Tuesday, February 28, 2006

The Story Behind The Story

Funny how you drive by something, year after year, without gleaning even a hint of its existence. To wit: Popotla, which turns out to be a small fishing village just five minutes south of Rosarito Beach, Mexico. In all my trips across the border, I’d never stopped there, let alone noticed it. Oh, I’d seen the white archway just off the “free road.” But there are tons of ‘em along Mexican roads—and they signifiy…um…well, they signify that someone once had a plan—maybe even a muy grande plan—but nothing ever came of it. Except for the arches. So you see all these elaborate entrances…to nada.

Anyway, these particular arches come right after “Foxploration” which is the Fox Studio complex where they filmed a lot of Titanic (more on that later). We missed the turnoff the first time, necessitating not one but two trips through Mexico’s crack security checkpoint (they’re looking for guns, not drugs), then headed down a bumpy dirt road. Said road is bordered by a wall that seems to go on forever, and we noticed the interesting way it was decorated. Colorful, of course, since this is, after all, Mexico, but also, I dunno—quirky in a way. Bits and pieces of tile in oddly shaped mosaics…other unidentifiable “stuff” seemingly stuck to the wall in random fashion. All in all, it looked like a grade school art project that had seen better days (more on this later).

So, we get toward the end of the road and, uh-oh, cars are leaving and we’re in the way. Back-up. Go forward. Back-up. Go forward. How the HELL do we get to that parking lot we can SEE but which there doesn’t seem to be an entrance to??? Finally, we swing around a curve and end up in front of all these shanty-type restaurants perched on a cliff overlooking the ocean. Outside, young guys, old guys, and really, really, old guys are yelling at us to PARK AQUI. PARK ACQUI.

What if we don’t want to eat at their restaurant?

Well, Kathy gets a bit frazzled at this point, so we park, sealing our restaurant choice, if ya know what I mean.
Now, I don’t wanna say the place was funky…but how often do your dining establishments have NO SINK in the restroom? (Guess it goes without saying there also wasn’t a sign reminding employees to llave los manos before exiting.) Oh, well. When in Rome…

So, we decide to have a beer and a snack, just to warrant the parking spot, and order two plates of fish tacos. Maybe we would’ve ordered more, but the Mariachi group was so loud (we really are getting old) that we figured we’d make it quick.

Next, we wander back outside and, after much pleading, convince Parking Guy to let us lea
ve the car while we browse the rest of the “town.” I say “town” because it’s just a bunch of restaurants serving fresh fish right out of the ocean. And, ya know, gross stuff. Like giant crabs. And whole fish with their heads still attached and their eyes still winking at you.

A cute local guy waves us toward some stairs that disappear out of sight and for some reason this appeals to me, so we make it our next stop. We descend the windy, stone steps and end up in a cute little restaurant right on the sand, overlooking the beach where the fisherman drag their boats up on shore and sell their wares right off the stern. This is where we negotiate the purchase of a red snapper (although from the restaurant). Kath instructs the guy to ditch the head, the guts, and the bones. Next thing we know, he’s about to throw it on the grill, but we get him to foil it up instead. Pretty cool, cuz he’d already seasoned it. I don’t know how much it weighed, but we had plenty of fish for four people and it only cost 16 bucks.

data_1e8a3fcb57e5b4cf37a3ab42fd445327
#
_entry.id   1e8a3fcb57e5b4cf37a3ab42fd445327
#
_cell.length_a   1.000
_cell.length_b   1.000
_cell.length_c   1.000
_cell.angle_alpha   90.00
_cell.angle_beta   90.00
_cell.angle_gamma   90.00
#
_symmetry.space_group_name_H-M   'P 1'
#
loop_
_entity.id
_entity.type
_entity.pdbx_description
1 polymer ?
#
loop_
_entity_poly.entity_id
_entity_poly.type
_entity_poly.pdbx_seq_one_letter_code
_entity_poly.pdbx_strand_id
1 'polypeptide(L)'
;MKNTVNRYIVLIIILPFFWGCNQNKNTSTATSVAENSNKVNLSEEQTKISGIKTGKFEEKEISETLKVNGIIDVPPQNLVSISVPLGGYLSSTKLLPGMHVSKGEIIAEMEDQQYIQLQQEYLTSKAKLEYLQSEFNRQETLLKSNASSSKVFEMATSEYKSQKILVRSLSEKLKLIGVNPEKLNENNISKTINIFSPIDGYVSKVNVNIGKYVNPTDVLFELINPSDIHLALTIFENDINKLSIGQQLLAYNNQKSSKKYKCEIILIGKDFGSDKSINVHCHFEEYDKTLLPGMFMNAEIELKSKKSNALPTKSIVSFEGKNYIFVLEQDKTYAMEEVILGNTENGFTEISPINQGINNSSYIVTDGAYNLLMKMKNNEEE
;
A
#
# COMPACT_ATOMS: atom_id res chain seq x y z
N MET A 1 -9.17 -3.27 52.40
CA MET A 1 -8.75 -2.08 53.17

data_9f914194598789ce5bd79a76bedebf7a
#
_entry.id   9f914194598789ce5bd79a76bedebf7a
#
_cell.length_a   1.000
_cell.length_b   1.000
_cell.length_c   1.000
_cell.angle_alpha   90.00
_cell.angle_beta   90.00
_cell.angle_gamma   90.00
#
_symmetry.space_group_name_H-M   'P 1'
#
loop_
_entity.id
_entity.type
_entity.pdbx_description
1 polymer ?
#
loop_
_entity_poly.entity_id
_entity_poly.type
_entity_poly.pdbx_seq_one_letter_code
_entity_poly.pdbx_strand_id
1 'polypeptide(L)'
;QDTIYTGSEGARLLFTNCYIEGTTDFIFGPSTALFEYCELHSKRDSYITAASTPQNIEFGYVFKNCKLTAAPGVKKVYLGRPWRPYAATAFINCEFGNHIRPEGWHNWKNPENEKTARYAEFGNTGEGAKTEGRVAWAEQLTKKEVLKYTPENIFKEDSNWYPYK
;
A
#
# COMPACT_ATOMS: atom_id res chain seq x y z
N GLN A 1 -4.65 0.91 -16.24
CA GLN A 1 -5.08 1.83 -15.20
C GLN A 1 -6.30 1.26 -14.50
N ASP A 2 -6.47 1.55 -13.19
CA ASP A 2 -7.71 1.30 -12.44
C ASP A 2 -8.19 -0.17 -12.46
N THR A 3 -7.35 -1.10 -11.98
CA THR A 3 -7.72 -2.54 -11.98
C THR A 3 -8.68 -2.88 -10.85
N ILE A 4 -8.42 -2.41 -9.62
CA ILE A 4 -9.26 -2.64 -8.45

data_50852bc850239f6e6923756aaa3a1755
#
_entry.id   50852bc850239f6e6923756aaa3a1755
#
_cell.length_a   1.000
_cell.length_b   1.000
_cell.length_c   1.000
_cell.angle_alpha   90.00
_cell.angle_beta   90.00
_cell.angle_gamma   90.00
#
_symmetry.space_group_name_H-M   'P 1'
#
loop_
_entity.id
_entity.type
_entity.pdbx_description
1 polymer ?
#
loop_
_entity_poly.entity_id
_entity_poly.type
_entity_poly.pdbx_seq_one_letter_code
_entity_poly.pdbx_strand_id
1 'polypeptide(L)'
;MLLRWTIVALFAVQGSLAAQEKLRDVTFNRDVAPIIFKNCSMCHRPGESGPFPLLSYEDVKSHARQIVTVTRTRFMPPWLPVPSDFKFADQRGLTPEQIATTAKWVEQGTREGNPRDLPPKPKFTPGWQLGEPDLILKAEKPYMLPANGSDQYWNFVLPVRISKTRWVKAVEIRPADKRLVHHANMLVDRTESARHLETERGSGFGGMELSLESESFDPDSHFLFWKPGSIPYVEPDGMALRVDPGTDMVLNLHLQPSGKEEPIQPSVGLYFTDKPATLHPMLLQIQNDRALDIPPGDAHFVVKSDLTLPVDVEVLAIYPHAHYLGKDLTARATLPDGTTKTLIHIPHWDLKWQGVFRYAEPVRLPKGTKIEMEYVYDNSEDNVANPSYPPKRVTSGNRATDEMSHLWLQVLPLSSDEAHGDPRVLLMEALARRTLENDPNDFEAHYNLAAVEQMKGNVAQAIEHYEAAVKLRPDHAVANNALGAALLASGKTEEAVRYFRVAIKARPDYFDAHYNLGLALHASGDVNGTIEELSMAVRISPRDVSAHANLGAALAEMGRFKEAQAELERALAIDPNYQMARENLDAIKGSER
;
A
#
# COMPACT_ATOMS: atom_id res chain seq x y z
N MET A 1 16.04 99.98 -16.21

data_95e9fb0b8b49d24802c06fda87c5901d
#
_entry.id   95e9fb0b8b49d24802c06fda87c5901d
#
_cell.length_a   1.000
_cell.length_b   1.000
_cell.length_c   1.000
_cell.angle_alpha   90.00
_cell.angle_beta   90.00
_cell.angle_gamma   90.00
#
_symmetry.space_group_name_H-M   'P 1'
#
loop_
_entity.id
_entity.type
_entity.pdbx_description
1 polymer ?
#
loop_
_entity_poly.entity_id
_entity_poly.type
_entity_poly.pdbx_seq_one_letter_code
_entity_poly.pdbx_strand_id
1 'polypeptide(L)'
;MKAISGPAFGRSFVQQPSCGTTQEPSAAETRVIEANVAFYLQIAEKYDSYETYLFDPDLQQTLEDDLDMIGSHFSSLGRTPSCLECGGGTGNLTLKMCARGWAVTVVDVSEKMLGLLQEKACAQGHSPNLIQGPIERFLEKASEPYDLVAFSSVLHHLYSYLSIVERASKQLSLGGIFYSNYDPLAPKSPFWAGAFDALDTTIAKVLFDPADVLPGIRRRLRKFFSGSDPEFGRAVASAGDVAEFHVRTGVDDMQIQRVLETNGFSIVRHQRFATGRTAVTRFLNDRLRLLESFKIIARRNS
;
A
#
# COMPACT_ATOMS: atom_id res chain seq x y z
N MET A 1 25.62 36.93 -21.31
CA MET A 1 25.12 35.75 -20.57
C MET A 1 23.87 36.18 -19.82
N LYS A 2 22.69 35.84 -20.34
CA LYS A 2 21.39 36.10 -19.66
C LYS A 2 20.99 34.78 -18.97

There’s another (more famous) fishing village down the coast, about halfway between Rosarito and Ensenada, named Puerto Nuevo that (I’m told) started out like Popotla. Just a place for local Mexicans to make some money or buy something for dinner. Well, of course, we Americans discovered Puerto Nuevo and pretty much turned it into a tourist trap, complete with restaurants that have numbers for names (Restaurant No. 1, Restaurant No. 2). And, trust me. They have sinks in their restrooms. Not that I’m saying sanitary facilities are a BAD thing, but I dunno. One “improvement” seems to lead to another. Under the dreaded gringo influence, the next thing you know, they’re taking reservations, using sweet ‘n’ sour mix in their margaritas, and putting things like “fajitas” on the menu (Fajitas are an American invention, not Mexican).

So, I really enjoyed Popotla and put it on my “to google” list for my return. Which brings us to the rest of the story. Apparently, Fox Studios sought someplace “cheap” to build their Titanic sets and came up with the land right next to Popotla. Then they built that wall to shield what was going on from view. (In fact, I don’t know what the layout of the town used to be, but according to what I’ve read, the wall cut the village off from the sea—if so, they’ve since somehow re-routed.) Anyway, they (Fox) also managed to chlorinate the seabed where the locals have been harvesting sea urchins for decades. In response, the villagers gathered garbage, junk, and other bits of refuse which they used to “decorate” the wall (hmm…or was it a protest?). Go here, to see the art.

So, that was our Saturday afternoon excursion. More later on the rest of the trip. Oh, and by the way, the fish was fabulous and no one’s gotten sick.


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